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READ the BIBLE
Some approach the Bible simply as an advice book. Others approach it only as ancient history, using it as a piece of evidence in answering archaeological or sociological questions about the ancient world. Other scholars try to reconstruct the thought
of a book or author without considering how God’s Word
impacts us today. In response to this trend, a large number of scholars advocate a “theological interpretation of Scripture.” They encourage us to read the Bible as God’s instrument of self-revelation and salvation revelation. This
way of reading moves us toward knowing God and being
formed as Christ’s disciples through Scripture.
There are two common approaches to reading the Bible. Some readers start with a blueprint of what the Bible says, then read individual passages of Scripture as if they were the concrete building blocks to fit into the blueprint. Others prefer a cafeteria approach. Imagine a huge cafeteria loaded with food of many kinds for many tastes. In this approach, the Bible becomes the answer book for our personal needs and perspectives.With both the blueprint and cafeteria approaches, we end up using Scripture for our own purposes. We are in control. The Bible may be viewed as authoritative, but it provides either confirmation of our preconceived ideas or divine advice for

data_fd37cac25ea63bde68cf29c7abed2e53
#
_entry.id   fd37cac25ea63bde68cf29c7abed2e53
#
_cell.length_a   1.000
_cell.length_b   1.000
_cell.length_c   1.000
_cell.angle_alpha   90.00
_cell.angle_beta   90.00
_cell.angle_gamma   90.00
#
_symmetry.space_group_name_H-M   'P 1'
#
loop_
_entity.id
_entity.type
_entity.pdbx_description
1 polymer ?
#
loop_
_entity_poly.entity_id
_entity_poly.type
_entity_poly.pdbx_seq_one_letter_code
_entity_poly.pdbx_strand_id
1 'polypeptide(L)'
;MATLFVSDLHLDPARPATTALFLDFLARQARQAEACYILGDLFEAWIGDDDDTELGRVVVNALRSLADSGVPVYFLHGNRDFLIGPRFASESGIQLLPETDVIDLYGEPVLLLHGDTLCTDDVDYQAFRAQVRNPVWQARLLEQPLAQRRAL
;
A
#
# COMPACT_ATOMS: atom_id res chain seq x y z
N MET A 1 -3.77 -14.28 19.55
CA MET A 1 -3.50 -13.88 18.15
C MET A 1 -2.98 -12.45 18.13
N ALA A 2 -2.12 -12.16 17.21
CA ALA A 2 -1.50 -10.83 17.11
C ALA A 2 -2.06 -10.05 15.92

our unanswered questions.A theological reading takes the best of both of these approaches. Instead of providing a detailed blueprint, a theological reading brings a map for a journey. The map does not give all the answers about a particular text. Instead, our reading sends us on a journey in which God in Scripture encounters us again and again, both
with comforting signs of his presence and surprises that challenge us; with the possibility of discovering new horizons.
Where do I begin?
Change of attitude or relationship. Paul speaks of Jews and Gentiles becoming reconciled to each other in being reconciled to God (Eph. 2:14-22), and the alienated, divisive elements of a fragmented universe brought together again under one head
(Christ) (Eph. 1:10; Col. 1:20).His illustrations include those far off made nigh, strangers made fellow citizens of the household, and dividing walls removed. His testimony to reconciliation’s results dwells especially upon peace with God (Rom. 5:1; Eph. 2:14; Col. 1:20); access to God’s presence (Rom. 5:2; Eph. 2:18; 3:12; see Col. 1:22) in place of estrangement; joy in God replacing the dread of “wrath”
(Rom. 5:9, 11); and assurance that God is for us, not against
us (Rom. 8:31). Since a right relationship with God is the heart
of all religion, reconciliation, which makes access welcome
and fellowship possible, may be regarded as the central
concept of Christianity.
Our sense of estrangement from God witnesses to a barrier on God’s side, precluding fellowship – not, certainly, any reluctance in God’s mind, that Jesus must change, but a moral, even judicial, barrier that requires the death of Jesus, not merely his